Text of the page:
There’s a lot of photogrammetry apps out there for 3D scanning the real world. Those techniques could also apply in the virtual world. For example, by taking screenshots of a scene in a video game, it should be possible to extract a 3D model, without decoding the native files.
Here, I 3D scanned Harvest Moon: A New Beginning (Harvest Moon is one of my favorite video game series).
Extracting a scene from Harvest Moon: A New Begining is perfectly challenging. The game is played on a Nintendo 3DS, which has no native connections to a computer. To get the native 3D models, (I’m not even sure if this is possible), you probably would have to reverse engineer the ROM/game data. Luckily, you could install a homebrew 3DS video capture board onto the 3DS to output video to a USB connection. The outputted video could be used for 3D scanning!
The game also has a 3D world with some camera rotation movement. Camera rotation is crucial because otherwise there would not be enough information captured by the images. The game is also shaded in a cartoon-like way. This style of shading (which I love) will pose challenges to 3D scanning, which is expecting real-world light/color conditions.
Unfortunately, I don’t have a capture board. I could theoretically use my camera to take photos of the screen, but there would be a lot of noise. The next best thing was a Youtube video I found (by Thomal9) that had 2 seconds of footages I could use (Youtube video: time 7:41-7:42).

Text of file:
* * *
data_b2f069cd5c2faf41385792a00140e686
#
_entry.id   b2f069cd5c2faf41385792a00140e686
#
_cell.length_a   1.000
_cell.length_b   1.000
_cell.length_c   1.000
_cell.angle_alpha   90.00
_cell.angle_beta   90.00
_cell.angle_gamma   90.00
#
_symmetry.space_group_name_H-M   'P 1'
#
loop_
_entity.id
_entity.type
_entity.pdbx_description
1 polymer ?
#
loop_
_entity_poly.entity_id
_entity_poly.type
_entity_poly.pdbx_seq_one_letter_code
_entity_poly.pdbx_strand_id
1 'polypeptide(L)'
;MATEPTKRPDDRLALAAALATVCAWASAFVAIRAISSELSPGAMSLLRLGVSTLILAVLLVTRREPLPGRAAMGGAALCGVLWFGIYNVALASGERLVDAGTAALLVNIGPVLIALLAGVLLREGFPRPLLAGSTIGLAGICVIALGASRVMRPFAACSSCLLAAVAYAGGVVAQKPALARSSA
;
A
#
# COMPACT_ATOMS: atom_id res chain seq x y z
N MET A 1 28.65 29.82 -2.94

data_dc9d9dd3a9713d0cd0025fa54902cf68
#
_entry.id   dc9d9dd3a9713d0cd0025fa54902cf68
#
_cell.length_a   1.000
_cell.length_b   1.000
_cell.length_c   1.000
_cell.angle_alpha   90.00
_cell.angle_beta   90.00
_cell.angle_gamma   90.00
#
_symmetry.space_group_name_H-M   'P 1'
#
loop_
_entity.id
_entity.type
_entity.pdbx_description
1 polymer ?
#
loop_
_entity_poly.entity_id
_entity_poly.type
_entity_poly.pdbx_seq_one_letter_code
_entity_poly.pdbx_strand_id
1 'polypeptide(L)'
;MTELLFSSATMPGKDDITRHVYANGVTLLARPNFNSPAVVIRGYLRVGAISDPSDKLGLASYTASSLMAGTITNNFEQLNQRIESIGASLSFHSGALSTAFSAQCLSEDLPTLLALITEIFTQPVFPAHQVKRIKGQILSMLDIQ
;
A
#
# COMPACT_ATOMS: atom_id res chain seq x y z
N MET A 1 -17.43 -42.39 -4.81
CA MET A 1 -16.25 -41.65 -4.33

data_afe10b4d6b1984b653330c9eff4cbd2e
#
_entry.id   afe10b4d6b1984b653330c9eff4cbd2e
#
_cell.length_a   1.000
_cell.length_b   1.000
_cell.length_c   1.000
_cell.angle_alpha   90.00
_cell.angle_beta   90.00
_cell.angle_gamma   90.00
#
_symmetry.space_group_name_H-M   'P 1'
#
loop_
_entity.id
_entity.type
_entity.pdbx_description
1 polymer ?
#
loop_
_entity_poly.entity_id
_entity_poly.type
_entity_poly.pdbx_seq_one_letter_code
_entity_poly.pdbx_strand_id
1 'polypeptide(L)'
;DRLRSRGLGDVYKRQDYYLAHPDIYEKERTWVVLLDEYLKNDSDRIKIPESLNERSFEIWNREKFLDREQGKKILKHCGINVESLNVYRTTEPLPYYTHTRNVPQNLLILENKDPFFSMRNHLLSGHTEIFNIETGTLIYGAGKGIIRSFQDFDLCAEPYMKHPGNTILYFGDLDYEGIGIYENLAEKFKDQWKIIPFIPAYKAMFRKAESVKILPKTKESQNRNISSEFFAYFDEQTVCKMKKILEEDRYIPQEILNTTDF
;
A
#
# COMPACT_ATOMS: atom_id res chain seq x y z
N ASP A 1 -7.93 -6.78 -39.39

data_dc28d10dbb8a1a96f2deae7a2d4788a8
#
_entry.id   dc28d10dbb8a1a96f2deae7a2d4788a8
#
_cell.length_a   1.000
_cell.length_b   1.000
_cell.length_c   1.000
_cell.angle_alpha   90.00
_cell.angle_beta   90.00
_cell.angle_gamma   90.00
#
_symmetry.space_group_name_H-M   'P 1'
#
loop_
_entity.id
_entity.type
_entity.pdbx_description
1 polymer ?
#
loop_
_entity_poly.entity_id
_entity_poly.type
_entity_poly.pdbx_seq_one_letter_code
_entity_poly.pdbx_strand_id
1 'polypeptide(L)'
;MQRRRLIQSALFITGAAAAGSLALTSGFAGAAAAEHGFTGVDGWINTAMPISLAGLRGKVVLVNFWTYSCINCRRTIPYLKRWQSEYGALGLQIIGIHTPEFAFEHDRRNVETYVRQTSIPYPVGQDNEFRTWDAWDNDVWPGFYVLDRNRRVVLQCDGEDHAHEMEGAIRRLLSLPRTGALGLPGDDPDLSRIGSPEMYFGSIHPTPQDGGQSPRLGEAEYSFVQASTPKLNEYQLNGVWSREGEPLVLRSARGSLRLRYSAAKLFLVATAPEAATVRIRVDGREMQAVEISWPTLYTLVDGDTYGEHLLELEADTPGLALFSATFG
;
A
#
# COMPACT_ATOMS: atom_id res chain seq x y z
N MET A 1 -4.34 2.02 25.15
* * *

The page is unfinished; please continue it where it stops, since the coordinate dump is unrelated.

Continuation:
Above is one of the images I used for my 3D scanning. I used a total 12. They are not high in resolution.
*One note about using VisualFSM on Windows, which differs from the instructions, you need all the files from the CMVS-PMVS folder for Yasutaka Furukawa’s patch-based dense reconstruction, and not just pthreadVc2.dll.
Here is an alternate reconstruction using 4 for both octree depth and solver divide. The house is much better formed but the detail of the mailbox and the farmer are complete lost.
Given the low resolution of the screenshots and the lack of diversity of the scene, the 3D scanned model of Harvest Moon: A New Beginning came out pretty great. As a proof-of-concept, it shows that 3D scanning virtual worlds is viable. With a little cleanup, these 3D scanned models can be 3D printed, to create custom figurines when the native models aren’t available.
In the future, I’m going to try 3D scanning a high-resolution native PC game to get better results.